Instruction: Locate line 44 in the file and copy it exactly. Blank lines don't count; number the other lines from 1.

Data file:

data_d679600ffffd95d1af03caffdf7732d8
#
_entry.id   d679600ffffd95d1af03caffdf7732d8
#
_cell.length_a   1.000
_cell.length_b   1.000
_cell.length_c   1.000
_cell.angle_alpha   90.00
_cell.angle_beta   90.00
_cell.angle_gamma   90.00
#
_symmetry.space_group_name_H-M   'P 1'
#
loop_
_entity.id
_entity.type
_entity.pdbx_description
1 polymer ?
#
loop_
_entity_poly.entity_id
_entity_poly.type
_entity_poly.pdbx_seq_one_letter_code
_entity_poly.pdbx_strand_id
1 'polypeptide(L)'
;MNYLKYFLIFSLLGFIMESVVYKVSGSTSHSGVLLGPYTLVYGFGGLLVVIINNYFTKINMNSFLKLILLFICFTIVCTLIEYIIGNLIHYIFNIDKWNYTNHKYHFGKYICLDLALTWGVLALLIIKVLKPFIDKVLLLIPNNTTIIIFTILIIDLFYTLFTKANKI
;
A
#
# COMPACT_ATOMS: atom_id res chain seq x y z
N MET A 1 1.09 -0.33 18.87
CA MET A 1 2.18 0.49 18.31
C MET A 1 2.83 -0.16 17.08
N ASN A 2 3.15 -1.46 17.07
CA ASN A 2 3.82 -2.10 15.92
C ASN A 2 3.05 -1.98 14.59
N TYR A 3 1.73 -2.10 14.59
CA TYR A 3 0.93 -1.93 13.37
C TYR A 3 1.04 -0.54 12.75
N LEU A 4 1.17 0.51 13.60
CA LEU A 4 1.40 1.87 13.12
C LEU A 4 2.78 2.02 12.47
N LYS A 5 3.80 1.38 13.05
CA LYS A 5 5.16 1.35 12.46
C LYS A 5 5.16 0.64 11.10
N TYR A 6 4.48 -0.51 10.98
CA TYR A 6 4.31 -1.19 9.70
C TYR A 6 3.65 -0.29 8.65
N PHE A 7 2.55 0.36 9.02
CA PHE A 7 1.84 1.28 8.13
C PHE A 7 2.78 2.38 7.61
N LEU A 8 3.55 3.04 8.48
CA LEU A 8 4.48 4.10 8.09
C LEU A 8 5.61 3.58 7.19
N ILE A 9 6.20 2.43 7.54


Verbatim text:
CA LYS A 5 5.16 1.35 12.46